“Two-thirds of the world is our playground,” said Lt. Cmdr. Ben Evans, commanding officer of HMS Spey, a 2,000-ton, 300-foot-long offshore patrol vessel that will team with HMS Tamar for a mission that is not expected to see them return to their Portsmouth home port until 2026.
While patrolling the waters of the Pacific and Indian oceans, the warships will venture as far north as the Bering Sea and as far south as New Zealand and the Australian state of Tasmania.
In the center of that region is China, with whom tensions have been heating up with Britain’s top ally, the United States.
“They will act as the eyes and ears of the Navy — and nation — in the region, working alongside Britain’s allies, carrying out security patrols to deal with drug-running, smuggling, terrorism and other illegal activities, joining in exercises with other navies and armed forces, and flying the flag for Global Britain,” the Defense Ministry statement said.
HMS Spey and HMS Tamar each carry a crew of 46, members of which the Royal Navy says will be swapped out as frequently as every few weeks as the service tries to get regional experience to its crews, while not burning them out on the far-flung mission. That will also allow the ships to spend up to nine months at a time at sea, the navy said.
‘2,000-ton Swiss Army knives’
The ships will not have a permanent base in the Pacific. Instead, they’ll call in bases and ports of allies and partners as best suits their mission, the navy said.
Along with their normal crews, the ships will host up to 52 Royal Marines or other troops, who can help with specific missions, “a versatility which makes the vessels ‘2,000-ton Swiss Army knives,'” according to the navy statement.
The ships headed west into the Atlantic from Portsmouth to begin their deployment Tuesday. They will go through the Panama Canal to make their way to their new Pacific patrol area.
Spey and Tamar have gotten World War I-era “dazzle paint” for their Pacific mission. The paint scheme was meant to make warships harder to track a hundred years ago, at time when the British fleet was regarded as the best in the world.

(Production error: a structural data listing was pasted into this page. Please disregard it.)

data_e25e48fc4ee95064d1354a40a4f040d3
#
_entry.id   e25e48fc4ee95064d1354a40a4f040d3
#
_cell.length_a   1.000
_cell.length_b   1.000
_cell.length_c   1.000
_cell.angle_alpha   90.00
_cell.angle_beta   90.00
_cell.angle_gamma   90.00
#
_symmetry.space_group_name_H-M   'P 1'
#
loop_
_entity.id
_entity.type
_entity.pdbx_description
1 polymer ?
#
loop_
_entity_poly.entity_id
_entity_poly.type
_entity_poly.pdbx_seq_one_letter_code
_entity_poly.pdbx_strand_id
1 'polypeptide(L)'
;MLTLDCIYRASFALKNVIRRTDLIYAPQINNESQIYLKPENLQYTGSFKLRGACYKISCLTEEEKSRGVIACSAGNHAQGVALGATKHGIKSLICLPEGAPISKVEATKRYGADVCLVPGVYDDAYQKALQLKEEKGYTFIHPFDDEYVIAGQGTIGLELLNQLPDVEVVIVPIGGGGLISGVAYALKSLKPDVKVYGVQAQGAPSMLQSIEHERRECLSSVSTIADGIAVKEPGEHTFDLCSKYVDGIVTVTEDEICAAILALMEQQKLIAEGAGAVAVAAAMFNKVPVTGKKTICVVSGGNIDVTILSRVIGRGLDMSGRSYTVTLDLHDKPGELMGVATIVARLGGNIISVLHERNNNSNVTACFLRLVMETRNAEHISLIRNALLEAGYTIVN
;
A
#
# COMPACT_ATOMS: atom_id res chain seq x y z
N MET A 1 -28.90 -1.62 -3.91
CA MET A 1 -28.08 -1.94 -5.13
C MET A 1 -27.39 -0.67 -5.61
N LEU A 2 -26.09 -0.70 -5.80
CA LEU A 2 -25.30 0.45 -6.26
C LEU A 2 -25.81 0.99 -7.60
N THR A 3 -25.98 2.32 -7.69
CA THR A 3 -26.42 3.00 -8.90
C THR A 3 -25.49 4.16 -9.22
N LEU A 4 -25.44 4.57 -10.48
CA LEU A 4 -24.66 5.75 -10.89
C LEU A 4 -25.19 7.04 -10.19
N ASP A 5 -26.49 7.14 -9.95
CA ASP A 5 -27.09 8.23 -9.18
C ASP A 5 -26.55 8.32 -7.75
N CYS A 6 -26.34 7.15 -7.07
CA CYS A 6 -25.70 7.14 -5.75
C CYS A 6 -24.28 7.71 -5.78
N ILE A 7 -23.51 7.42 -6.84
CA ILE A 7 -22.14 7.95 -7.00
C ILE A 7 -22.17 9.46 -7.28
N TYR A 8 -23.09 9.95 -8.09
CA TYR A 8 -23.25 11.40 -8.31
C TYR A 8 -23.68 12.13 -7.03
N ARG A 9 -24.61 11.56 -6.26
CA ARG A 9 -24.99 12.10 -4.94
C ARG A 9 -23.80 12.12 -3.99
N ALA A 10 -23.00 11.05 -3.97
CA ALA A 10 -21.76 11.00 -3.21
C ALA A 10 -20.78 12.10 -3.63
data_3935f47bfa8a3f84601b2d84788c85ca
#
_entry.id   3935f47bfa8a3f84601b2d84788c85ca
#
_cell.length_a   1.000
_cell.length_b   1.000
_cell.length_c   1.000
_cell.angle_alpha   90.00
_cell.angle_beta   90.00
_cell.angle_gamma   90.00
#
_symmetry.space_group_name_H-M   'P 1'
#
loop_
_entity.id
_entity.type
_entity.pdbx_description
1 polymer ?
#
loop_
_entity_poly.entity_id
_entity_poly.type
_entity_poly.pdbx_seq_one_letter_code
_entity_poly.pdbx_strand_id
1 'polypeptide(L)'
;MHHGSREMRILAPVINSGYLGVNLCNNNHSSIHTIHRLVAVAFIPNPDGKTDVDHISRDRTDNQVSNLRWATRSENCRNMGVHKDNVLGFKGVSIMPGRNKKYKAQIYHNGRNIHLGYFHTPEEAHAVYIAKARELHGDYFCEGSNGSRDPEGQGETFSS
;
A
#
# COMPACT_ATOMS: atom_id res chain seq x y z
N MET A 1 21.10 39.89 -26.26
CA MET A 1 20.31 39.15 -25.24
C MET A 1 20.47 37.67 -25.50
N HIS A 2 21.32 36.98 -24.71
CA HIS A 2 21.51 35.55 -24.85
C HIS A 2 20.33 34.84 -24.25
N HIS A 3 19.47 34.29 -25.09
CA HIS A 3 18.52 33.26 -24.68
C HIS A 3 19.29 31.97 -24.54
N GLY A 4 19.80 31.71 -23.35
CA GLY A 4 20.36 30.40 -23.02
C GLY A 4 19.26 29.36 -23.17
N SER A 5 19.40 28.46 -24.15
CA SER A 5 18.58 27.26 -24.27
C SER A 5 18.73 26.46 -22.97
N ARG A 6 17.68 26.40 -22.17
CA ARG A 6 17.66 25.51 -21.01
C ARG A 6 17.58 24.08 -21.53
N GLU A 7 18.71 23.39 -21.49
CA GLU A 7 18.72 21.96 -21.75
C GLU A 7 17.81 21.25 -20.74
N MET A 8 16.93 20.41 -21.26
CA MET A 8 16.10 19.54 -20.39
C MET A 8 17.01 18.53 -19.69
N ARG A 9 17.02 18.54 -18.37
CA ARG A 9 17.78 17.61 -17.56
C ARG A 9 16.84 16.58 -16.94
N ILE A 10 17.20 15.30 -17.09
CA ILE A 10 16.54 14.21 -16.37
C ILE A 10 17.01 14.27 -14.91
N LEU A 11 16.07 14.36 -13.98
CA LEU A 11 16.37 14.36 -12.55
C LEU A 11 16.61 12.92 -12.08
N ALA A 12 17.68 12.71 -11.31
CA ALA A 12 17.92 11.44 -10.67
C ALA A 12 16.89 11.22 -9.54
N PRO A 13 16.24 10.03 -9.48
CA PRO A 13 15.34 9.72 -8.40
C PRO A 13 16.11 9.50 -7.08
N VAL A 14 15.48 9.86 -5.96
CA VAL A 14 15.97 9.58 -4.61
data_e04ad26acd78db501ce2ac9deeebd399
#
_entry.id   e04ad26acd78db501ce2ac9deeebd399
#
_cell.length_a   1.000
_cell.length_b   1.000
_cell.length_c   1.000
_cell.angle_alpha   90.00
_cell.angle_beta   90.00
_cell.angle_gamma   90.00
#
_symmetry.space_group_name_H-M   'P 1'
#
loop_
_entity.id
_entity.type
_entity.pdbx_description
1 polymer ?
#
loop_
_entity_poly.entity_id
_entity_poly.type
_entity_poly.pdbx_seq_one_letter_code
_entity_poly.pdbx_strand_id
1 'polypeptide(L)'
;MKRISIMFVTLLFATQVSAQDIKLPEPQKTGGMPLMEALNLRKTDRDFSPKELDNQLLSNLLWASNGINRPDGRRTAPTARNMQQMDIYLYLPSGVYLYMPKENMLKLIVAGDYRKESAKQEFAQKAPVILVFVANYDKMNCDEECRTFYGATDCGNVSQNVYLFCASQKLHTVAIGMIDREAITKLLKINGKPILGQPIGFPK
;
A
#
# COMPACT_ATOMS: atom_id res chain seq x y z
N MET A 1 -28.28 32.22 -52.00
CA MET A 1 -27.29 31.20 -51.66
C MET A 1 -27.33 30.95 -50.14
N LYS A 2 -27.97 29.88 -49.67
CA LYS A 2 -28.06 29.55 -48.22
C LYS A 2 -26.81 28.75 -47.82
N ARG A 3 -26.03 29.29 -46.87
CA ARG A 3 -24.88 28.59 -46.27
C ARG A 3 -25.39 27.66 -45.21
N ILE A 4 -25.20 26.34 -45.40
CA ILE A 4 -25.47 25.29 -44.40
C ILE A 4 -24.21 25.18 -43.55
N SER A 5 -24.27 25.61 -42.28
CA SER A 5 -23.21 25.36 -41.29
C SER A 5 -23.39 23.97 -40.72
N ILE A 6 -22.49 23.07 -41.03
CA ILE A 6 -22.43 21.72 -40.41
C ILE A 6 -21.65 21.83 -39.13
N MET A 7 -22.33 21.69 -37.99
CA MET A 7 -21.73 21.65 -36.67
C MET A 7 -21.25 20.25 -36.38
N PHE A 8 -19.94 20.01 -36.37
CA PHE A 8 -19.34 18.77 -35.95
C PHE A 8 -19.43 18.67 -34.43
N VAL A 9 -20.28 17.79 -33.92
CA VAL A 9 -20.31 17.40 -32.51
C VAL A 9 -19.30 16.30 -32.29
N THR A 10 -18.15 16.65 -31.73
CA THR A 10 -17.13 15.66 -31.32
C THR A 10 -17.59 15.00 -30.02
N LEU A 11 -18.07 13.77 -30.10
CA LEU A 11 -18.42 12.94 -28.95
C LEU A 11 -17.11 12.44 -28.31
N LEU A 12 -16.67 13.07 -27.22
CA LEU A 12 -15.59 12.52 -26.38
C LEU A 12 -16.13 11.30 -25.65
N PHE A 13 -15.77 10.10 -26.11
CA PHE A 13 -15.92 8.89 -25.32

“With our paint schemes, we stand out — we look different. We’ll be flying the White Ensign together in the Indo-Pacific region. People will know that the Royal Navy is back,” said Evans, Spey’s commander.
UK allies and partners around the region have already gotten a taste of the modern Royal Navy this summer with the deployment of Britain’s largest warship, the aircraft carrier HMS Queen Elizabeth, to the region.
That followed the first-ever exercises between US and British carrier strike groups as the carrier USS Carl Vinson and its escorts held combined exercises with the Queen Elizabeth in the Pacific. F-35 stealth fighter jets from both carriers conducted training operations during those exercises.
UK-Japan defense cooperation
The Queen Elizabeth visited the Yokosuka Naval Base in Japan this week, with senior Japanese defense officials and military officers visiting the carrier on Monday.
Yokosuka is also the homeport of the American carrier USS Ronald Reagan, the only one of the US Navy’s 11 aircraft carriers that is based outside the United States.
That is seen as a symbol of the strong US defense commitment to Japan, the kind of ties Britain wants to promote in the Pacific with the Queen Elizabeth and its other warships.
“The visit to Japan of HMS Queen Elizabeth and other UK vessels of the Carrier Strike Group is a confident embodiment of the close and deepening relationship between the UK and Japan,” British Ambassador to Japan Julia Longbottom said in a statement.
“The UK-Japan relationship has a long history. We believe this visit marks the elevation of our defense and security relationship to a new level,” she said.
All three partners, Japan, the UK and the US, have been vocal about what they term the increasing Chinese threat to security around the Asia-Pacific.
In its defense white paper released this summer, Tokyo took a strong stance against what it called China’s “unilateral attempts to change the status quo in the East and South China Seas,” and it mentioned Britain as a key partner in sharing its vision of a “free and open Indo-Pacific.”
For its part, China has scoffed at the presence of the UK carrier and other warships in the region.
Writing in Chinese state media when the Queen Elizabeth transited the South China Sea in late July, Wu Shicun, president of China’s National Institute for South China Sea Studies, described the UK carrier deployment as an attempt to “relive the glory days of the British Empire.”
“The South China Sea was a symbol of Britain’s glorious colonial past, through which the old-time empire that prided itself on its worldwide colonies shipped back the fortune and treasures it plundered in Asia,” Wu wrote.
On Wednesday, Hu Xijin, editor of the state-run tabloid the Global Times, brushed off the significance of the pride of the UK fleet in Pacific waters.
“The British aircraft carrier’s visit to Japan was regarded by Chinese netizens as a hug of two hired thugs of the US. In the eyes of Chinese netizens, Queen Elizabeth aircraft carrier is useless as a dredger,” Hu said on Twitter.